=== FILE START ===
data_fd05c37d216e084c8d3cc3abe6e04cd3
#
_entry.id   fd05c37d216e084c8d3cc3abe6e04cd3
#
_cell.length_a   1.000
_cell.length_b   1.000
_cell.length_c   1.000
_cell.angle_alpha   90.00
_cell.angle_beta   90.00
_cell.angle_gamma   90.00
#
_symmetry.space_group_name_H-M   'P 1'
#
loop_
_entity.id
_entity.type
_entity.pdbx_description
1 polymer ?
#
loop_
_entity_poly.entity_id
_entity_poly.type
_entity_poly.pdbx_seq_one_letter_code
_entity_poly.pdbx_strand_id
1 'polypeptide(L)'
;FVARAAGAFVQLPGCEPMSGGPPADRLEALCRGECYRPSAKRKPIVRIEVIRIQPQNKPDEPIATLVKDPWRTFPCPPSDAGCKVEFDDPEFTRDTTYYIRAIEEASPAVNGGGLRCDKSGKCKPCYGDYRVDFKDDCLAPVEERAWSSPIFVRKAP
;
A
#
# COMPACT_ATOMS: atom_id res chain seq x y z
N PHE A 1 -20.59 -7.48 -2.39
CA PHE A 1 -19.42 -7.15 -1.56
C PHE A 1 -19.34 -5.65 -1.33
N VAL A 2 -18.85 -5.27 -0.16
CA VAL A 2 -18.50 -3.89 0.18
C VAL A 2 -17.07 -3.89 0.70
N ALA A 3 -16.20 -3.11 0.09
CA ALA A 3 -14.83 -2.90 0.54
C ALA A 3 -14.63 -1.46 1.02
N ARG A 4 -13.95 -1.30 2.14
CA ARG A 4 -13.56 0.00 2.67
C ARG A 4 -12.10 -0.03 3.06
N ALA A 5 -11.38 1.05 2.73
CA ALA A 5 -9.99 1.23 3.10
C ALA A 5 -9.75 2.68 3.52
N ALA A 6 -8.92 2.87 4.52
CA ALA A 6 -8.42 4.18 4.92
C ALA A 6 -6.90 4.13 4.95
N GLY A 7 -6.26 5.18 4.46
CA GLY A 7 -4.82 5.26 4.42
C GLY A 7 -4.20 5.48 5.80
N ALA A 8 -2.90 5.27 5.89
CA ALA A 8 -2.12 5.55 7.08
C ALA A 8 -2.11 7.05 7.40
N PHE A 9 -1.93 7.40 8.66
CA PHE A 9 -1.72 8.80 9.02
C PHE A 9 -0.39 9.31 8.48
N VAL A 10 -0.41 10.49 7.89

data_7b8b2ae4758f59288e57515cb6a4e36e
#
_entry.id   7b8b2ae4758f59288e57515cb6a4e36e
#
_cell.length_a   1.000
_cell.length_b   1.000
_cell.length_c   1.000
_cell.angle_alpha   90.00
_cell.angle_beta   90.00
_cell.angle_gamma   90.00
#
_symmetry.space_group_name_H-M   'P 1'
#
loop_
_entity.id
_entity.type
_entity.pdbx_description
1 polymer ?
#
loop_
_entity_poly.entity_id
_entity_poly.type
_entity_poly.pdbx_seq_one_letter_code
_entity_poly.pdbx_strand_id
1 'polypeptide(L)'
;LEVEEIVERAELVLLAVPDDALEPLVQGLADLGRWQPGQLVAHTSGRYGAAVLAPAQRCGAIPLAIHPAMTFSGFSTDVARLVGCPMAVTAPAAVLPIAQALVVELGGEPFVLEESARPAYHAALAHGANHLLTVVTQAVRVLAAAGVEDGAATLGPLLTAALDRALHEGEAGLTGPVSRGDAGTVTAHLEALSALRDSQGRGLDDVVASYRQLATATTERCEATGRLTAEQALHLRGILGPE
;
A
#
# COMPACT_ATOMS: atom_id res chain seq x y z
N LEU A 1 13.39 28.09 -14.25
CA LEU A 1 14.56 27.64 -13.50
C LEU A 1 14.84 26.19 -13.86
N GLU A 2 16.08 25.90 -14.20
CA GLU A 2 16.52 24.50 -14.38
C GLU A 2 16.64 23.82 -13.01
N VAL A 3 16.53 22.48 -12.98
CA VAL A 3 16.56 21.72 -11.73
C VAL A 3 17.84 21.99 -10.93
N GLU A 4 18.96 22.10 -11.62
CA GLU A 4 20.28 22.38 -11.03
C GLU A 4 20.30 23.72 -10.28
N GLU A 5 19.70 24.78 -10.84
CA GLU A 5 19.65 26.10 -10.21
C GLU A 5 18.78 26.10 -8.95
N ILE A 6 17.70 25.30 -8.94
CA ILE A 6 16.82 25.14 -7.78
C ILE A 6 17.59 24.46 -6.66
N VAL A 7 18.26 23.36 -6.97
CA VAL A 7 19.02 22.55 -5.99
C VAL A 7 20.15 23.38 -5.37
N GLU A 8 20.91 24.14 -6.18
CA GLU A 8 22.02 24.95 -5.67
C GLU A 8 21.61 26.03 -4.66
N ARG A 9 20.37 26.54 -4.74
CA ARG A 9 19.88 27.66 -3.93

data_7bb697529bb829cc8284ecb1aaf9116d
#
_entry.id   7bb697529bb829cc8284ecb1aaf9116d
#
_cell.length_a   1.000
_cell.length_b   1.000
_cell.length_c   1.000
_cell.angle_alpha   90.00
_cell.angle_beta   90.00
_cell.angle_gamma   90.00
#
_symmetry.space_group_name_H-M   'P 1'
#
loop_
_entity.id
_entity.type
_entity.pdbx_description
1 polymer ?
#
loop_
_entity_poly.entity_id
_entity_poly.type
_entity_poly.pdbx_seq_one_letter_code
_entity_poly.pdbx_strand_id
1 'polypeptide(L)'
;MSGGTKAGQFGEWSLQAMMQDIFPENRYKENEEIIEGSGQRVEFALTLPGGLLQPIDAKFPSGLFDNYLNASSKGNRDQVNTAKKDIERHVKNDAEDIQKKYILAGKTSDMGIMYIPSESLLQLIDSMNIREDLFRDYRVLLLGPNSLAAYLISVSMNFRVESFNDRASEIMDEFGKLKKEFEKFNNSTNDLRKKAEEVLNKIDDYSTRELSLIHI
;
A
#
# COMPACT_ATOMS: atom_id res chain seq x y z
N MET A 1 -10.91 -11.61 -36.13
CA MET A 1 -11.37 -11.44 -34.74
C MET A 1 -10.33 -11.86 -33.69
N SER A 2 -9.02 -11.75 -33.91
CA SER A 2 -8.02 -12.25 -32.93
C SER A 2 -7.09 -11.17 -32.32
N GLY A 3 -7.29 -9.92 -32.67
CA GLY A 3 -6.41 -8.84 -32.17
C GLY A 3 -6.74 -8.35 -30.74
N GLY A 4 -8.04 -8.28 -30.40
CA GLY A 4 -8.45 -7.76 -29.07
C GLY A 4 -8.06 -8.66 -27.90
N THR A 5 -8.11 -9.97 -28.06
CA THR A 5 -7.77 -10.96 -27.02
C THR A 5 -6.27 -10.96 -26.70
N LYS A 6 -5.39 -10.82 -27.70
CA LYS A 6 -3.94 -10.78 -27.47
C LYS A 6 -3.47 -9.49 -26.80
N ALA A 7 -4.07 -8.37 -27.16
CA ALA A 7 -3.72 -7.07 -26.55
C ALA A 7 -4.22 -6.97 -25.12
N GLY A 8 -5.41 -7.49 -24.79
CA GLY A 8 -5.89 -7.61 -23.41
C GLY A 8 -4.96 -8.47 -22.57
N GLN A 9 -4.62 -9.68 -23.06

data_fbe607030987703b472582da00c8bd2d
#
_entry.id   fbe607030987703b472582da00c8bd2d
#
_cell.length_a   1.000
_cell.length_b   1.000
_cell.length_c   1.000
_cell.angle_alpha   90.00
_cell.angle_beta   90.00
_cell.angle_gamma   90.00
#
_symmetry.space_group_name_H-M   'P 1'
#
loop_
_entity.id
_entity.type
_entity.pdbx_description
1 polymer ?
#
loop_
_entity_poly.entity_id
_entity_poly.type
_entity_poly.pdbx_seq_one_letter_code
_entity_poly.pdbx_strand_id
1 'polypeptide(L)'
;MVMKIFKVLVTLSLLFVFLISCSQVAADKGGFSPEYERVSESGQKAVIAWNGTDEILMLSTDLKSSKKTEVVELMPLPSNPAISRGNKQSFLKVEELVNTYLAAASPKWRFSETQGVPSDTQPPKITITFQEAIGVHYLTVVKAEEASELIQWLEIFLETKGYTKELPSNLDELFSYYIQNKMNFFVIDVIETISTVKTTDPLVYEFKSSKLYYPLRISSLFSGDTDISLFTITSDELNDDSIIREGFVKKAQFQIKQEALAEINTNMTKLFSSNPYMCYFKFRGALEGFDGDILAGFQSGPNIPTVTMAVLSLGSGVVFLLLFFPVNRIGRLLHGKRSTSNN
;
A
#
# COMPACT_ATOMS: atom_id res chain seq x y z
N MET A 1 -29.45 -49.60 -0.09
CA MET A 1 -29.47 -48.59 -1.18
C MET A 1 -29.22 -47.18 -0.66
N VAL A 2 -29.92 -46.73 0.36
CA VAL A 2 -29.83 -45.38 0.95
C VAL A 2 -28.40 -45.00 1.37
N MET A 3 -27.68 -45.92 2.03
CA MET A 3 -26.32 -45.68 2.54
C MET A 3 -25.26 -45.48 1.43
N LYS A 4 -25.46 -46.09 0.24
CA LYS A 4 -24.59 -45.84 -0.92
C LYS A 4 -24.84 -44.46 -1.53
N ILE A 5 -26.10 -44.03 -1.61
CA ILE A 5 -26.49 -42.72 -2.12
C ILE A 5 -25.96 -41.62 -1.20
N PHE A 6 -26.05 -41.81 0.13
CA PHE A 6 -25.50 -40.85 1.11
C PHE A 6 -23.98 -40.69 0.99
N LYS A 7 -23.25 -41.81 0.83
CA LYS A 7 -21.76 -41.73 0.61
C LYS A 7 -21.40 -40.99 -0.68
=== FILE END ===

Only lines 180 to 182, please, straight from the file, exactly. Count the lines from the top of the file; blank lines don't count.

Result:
#
_symmetry.space_group_name_H-M   'P 1'
#